Dads are parents, too

mylicon1We’ve heard more than one SAHD’s story about being left out of the conversation while at the local park amongst a group of SAHMs.  And for a dad to get invited to a SAHMs’ playgroup – that’s even less likely to happen.  It’s hard to say if this is the norm, but it happens.

And, it’s unfortunate and unavoidable.

But when the topic is childcare, and a company purposely creates a moms-only club without a dad counterpart?

That’s blatant sexism.  The featured ad – found in a parents magazine, natch – recently caught our eye.  It doesn’t even bother relinquishing dad to the assistant role, it downright ignores him.

Over at, it only gets worse, where it offers Mylicon Moms, yet no similar club for dads.  Read the language on this page; look how Mylicon completely ignores fathers and makes them feel like outsiders:

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How can a dad feel like one with this kind of treatment?  And all this, from a company that claims to offer an “unparalleled experience for consumers.”

Really?  Dads are consumers, and “unparalleled” means “having no equal.”  Sadly, Mylicon has equals, but for all the wrong reasons – among companies who continue to disregard dad as an equal parent.

It’s another example of exclusionary marketing that screams of old fashioned ignorance and chauvinism, as if dads can’t, don’t, or won’t handle basic family health care.

Mylicon, please do what is right, and include dad as part of your marketing mission – because dads who know, know there’s other options for painful gas.


You may look like a dad, but we’re going to call you a mom

similac13It would’ve been great to be a fly on the wall when the male model (featured in this ad) got the call from his talent agent to appear in this Similac magazine ad:

Agent: How’s my favorite client?
Model: I’m good.
A: Great news – I landed you a new photo shoot for a parents magazine ad.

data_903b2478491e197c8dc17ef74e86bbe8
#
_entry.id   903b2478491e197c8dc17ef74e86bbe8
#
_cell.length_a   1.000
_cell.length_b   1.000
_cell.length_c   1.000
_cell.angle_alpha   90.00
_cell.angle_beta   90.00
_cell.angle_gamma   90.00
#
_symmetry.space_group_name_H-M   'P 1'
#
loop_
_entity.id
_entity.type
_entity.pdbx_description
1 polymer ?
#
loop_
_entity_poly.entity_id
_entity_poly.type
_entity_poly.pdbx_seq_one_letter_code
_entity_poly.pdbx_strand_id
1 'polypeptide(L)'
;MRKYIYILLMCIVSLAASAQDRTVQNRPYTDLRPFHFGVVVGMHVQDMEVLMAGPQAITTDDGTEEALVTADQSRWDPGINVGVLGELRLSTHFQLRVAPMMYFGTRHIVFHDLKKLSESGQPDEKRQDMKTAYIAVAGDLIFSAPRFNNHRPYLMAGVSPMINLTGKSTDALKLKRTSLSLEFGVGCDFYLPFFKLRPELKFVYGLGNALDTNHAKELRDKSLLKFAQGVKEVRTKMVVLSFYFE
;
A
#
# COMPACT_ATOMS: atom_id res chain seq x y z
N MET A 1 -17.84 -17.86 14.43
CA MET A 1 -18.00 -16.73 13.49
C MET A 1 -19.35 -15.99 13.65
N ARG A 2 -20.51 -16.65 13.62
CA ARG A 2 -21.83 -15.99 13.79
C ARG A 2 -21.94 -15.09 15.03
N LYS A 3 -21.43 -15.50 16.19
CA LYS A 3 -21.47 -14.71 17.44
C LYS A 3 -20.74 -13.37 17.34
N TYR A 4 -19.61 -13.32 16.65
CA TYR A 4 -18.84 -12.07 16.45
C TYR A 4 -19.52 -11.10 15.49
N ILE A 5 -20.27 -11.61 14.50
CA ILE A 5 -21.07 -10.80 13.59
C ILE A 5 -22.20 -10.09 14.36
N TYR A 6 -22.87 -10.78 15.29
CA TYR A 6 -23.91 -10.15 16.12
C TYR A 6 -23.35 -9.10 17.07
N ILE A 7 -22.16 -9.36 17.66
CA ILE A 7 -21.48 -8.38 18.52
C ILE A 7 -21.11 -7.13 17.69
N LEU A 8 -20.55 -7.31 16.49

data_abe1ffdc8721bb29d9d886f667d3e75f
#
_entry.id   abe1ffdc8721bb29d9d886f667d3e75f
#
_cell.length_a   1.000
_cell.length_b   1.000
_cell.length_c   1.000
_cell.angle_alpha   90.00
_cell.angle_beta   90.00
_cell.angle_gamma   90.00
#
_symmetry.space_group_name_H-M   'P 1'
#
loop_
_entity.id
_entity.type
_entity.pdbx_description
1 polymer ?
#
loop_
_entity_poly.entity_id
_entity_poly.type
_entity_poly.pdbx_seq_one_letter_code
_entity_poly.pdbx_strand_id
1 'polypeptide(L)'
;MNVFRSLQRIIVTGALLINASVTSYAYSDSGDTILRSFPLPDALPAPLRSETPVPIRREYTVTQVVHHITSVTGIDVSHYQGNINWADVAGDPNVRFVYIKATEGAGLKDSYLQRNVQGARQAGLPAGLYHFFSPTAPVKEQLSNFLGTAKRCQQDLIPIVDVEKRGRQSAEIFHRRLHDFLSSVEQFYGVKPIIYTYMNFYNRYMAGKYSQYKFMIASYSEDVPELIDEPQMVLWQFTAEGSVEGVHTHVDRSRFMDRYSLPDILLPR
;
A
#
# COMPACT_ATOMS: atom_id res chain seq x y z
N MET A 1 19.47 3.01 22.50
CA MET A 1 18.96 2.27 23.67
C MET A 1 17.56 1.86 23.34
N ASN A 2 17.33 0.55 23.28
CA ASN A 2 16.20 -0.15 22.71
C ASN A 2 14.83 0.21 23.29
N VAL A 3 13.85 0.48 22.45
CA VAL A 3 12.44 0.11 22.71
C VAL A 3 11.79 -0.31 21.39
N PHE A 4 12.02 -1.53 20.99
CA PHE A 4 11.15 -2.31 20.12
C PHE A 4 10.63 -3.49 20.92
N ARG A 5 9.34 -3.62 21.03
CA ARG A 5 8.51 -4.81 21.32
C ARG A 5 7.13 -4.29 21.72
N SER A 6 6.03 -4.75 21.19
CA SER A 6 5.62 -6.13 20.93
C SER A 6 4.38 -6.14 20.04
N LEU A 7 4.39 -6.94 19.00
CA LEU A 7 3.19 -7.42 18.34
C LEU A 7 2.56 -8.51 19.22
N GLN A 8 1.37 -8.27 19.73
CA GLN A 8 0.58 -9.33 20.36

M: That’s cool. What’s the company?
A: Similac.
M: Similac?
A: You know, they make baby formula.
M: Oh, right.
A: Anyway, they want you to appear in a grocery store aisle holding a cute little baby.
M: Simple enough.
A: But there’s one catch…
M: What’s that?
A: They want to call you a mom.
M: (Momentary pause) A mom? But I’m a guy.
A: I know, I know. You’ll still be playing the part of a dad, but you see, their tagline is “Welcome to the Sisterhood of Motherhood.”
M: But dads aren’t moms.
A: True, but Similac likes to use “mom” as a synonym for “parent.”
M: (Awkward silence) But isn’t baby formula the perfect product to sell to dads, especially since they can’t breastfeed?
A: Right again, but they don’t need dads as customers.
M: Why not?
A: Because they say only women take care of kids and shop.
M: But I shop.
A: You’re single. When you get married and have kids, you don’t shop anymore. That’s a mother’s job.
M: That seems kind of sexist.
A: But Similac is paying you big money to look and act like a dad. (Awkward silence) They just want to call you a mom.
M: Now it all makes sense. Where do I sign?

Once again, Similac takes the shared role of parenting and needlessly genders its product – thus turning it into a mothers-only thing. It’s all the more troubling because they (gasp), used the word “parent” twice in its ad copy, only to follow up with its obdurate tagline. It concludes with a partisan invitation for only moms to converse further on social media.

The ad looks even more abnormal when you consider its “sisterhood” theme of supporting the choice between breast- and bottle-feeding – and then reflect on the same underlying “choice” theme in this particular heading – with a dad included. Breastfeeding and a dad?

We like to think that, at some point, Similac will discontinue this madness of posing dads in ads and calling them mothers in a sisterhood, but it has company when it comes to miscasting roles.